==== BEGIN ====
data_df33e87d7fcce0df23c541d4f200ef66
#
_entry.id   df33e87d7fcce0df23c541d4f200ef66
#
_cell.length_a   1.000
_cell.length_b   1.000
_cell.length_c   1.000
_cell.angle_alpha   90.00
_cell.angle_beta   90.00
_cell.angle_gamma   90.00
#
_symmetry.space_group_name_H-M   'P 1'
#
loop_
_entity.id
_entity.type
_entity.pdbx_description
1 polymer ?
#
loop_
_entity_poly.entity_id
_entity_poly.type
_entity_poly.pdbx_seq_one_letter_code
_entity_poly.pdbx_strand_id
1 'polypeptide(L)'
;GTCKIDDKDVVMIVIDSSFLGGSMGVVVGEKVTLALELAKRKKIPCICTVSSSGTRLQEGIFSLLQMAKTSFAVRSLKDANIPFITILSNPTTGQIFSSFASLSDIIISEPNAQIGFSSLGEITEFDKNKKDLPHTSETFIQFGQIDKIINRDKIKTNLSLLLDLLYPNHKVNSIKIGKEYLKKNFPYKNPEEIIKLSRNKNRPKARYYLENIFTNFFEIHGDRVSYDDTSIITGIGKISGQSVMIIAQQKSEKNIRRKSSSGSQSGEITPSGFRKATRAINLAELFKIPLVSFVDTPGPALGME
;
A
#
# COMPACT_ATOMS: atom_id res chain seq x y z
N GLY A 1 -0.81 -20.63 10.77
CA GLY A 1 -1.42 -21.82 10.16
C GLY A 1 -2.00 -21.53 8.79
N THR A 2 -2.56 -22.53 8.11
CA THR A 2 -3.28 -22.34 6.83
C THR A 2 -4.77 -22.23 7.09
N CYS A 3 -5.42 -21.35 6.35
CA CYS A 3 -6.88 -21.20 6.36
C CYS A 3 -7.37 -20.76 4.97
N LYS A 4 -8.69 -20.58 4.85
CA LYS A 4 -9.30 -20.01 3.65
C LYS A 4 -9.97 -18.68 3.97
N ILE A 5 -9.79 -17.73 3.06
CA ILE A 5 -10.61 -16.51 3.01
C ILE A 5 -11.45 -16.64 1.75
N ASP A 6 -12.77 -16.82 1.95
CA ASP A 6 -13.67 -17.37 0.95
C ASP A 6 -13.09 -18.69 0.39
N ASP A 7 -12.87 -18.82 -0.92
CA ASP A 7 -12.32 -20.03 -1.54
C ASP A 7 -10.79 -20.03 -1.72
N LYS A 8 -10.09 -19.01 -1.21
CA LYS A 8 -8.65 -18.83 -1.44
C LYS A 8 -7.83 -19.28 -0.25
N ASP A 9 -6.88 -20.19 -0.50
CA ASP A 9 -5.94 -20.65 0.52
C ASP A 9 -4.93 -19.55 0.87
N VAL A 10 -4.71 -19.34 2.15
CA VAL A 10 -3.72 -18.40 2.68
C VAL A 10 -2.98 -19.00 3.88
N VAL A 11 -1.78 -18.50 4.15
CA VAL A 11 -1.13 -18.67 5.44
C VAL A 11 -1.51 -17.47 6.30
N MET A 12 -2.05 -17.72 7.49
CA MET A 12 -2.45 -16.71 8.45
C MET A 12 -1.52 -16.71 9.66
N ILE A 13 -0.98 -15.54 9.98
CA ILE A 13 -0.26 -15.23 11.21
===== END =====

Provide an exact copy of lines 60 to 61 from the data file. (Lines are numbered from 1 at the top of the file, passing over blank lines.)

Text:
C VAL A 10 -2.98 -19.00 3.88
N VAL A 11 -1.78 -18.50 4.15